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ARCHIVING WOMANIFESTO: An International Art Exchange, 1990s – Present

BY The Cross Art Projects | 18-Oct-2019
In 1995 an informal gathering of women artists, writers and activists in Bangkok put together a feminist art exhibition, Tradisexion. Calling themselves Womanifesto, this collective went on to organize biennale events that aimed to increase women’s visibility. It was the first feminist collective of its kind in the region, seeking to strengthen links between women artists regionally and internationally. Among its many projects include art residencies held in rural Thailand and online curations in cyberspace. Archiving Womanifesto presents this history, with issues raised to be discussed in an open symposium.
Venue: The Cross Art Projects
Address: 8 Llankelly Place, Kings Cross 2011
Date: 19 October to 16 November 2019
Web: http://crossart.com.au/
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ARCHIVING WOMANIFESTO: An International Art Exchange, 1990s – Present
Womanifesto 2001 Workshop group
The Power Institute, together with the School of Literature, Arts and Media and the Faculty of Arts and Social Sciences at the University of Sydney, presents the symposium ‘Art, Digitality and Canon-making?’ as part of the Gender in Southeast Asian Art Histories project. This symposium continues conversations first initiated in Chulalongkorn University in Bangkok in April this year entitled 'Art, Design and Canon-making?'. By harnessing the potential of digital tools and methodologies in academic research and digital humanities, the symposium aspires to form a bridge between tools and ideas in the hope of providing a platform for the presentation of new research on gender broadly, and for the rethinking of frameworks, approaches and methodologies in the writing of feminist and area art histories.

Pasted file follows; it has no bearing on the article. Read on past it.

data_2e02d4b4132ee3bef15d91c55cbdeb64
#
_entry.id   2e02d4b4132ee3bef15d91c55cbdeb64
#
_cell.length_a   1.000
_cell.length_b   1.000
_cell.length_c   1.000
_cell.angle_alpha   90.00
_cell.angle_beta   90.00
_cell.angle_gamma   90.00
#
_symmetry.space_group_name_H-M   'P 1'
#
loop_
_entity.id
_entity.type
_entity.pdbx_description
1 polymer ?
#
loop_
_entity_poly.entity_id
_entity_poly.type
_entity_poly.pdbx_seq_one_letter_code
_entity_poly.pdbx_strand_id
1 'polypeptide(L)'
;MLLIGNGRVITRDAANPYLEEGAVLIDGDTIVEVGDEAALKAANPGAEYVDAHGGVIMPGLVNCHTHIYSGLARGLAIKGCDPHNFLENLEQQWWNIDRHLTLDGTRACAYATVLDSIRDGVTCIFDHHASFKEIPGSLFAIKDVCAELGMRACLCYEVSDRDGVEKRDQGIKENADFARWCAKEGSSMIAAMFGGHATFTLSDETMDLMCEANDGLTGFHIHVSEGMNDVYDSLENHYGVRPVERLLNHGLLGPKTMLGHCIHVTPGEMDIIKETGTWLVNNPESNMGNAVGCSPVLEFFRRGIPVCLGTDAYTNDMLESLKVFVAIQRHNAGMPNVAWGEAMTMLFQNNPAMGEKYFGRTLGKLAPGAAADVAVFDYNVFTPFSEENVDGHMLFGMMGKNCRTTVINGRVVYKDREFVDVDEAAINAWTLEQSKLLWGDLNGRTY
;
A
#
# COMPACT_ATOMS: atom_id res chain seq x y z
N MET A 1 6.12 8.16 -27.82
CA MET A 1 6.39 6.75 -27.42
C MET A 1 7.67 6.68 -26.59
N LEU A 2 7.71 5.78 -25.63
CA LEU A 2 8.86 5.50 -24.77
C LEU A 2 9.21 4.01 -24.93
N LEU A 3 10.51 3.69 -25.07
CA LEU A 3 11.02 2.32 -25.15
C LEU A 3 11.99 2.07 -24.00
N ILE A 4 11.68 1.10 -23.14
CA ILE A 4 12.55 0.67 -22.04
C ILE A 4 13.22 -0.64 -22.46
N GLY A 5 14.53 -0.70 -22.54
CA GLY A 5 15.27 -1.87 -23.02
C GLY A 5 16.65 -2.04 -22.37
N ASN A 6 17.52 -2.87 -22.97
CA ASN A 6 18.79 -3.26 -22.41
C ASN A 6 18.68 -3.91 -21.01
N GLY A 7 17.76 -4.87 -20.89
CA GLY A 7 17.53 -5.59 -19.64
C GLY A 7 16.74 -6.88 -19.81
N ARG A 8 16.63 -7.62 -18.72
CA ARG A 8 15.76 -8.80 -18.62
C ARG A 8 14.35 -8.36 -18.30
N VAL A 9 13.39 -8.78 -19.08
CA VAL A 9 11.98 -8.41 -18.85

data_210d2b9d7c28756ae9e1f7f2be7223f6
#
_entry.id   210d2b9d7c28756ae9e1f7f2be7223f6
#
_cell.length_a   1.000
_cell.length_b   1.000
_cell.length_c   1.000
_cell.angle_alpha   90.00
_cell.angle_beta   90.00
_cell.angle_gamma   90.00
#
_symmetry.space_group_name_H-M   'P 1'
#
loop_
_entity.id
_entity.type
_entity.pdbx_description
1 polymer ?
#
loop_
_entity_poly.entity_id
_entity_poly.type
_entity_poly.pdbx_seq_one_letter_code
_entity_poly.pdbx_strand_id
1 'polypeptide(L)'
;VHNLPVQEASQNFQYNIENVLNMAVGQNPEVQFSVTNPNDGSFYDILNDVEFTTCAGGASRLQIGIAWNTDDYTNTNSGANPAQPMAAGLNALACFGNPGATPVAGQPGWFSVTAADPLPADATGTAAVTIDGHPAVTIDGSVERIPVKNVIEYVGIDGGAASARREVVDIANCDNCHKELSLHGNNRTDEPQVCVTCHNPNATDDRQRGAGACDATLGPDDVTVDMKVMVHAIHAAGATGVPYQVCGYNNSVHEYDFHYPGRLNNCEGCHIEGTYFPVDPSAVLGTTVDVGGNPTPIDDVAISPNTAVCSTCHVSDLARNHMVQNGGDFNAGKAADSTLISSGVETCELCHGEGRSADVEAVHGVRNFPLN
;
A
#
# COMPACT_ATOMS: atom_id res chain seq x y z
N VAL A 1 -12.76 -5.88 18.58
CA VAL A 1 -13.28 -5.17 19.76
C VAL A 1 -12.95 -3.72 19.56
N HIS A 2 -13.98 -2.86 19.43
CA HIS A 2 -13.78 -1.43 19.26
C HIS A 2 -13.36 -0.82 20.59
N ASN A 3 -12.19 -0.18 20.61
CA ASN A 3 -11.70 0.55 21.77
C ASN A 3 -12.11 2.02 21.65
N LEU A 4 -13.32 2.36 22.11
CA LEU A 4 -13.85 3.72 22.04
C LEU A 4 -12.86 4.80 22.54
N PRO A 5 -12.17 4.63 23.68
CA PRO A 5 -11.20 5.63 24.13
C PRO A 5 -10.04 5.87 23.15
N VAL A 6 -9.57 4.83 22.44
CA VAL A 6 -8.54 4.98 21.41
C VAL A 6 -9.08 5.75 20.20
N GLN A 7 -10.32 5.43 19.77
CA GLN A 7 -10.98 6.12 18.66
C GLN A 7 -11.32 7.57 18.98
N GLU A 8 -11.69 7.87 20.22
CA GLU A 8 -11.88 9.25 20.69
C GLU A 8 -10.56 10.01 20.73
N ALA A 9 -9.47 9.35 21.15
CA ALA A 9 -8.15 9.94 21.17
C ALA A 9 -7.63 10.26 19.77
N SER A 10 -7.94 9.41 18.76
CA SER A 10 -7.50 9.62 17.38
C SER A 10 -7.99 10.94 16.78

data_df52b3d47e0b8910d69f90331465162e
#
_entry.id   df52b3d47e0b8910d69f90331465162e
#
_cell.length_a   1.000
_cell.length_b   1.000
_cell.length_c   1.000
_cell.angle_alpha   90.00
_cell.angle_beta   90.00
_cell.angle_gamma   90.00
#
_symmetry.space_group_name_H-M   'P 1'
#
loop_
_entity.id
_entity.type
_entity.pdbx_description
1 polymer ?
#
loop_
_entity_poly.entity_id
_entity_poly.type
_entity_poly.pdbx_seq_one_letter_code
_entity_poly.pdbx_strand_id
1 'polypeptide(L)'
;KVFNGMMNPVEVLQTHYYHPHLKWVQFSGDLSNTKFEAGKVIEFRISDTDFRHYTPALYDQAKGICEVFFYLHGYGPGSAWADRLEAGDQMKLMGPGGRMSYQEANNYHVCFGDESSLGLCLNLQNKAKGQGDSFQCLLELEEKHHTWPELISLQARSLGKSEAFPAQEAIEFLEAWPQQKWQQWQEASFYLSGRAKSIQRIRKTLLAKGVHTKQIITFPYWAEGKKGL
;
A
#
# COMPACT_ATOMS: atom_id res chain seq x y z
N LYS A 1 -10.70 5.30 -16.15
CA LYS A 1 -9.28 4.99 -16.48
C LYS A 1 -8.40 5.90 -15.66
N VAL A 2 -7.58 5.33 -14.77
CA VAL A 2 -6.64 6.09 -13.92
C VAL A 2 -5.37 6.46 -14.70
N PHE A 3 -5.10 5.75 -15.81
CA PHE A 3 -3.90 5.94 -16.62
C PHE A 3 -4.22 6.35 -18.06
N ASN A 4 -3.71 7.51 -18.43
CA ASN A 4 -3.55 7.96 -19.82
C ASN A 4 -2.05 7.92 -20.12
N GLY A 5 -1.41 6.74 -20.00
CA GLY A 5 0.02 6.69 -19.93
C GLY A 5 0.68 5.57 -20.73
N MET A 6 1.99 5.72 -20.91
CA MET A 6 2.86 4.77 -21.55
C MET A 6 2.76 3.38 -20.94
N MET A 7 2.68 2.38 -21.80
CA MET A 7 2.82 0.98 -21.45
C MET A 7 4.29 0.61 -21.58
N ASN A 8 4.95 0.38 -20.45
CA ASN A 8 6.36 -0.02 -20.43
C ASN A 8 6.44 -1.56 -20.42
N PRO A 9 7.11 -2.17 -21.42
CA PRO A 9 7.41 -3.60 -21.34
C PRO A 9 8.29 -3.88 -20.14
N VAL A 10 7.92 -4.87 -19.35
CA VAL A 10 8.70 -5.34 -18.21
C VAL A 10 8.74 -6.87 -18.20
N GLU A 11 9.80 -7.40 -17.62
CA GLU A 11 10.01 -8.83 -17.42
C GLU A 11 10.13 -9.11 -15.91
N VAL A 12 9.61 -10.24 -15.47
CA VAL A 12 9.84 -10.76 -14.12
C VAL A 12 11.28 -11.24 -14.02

Attempts to scrutinise and challenge canon-making processes from feminist perspectives are often characterised as “re-telling a compensatory history”, in the words of Flaudette May Datuin (University of the Phillipines). Considering each of the various activities involved in feminist art historical work among others, papers presented at this symposium will move from thinking with the questions of researching and writing, to questions of making and using archives, as well as approaching and interpreting information, art, and their absences. This symposium offers the opportunity to explore the potential of digital approaches in discourses of gender in Southeast Asian art histories as well as to come to terms with the critical and scholarly issues that may arise.

The exhibition Archiving Womanifesto will then shift attention to art and artists, and their own agential role in constructing and resisting the canon, including their use of digital tools.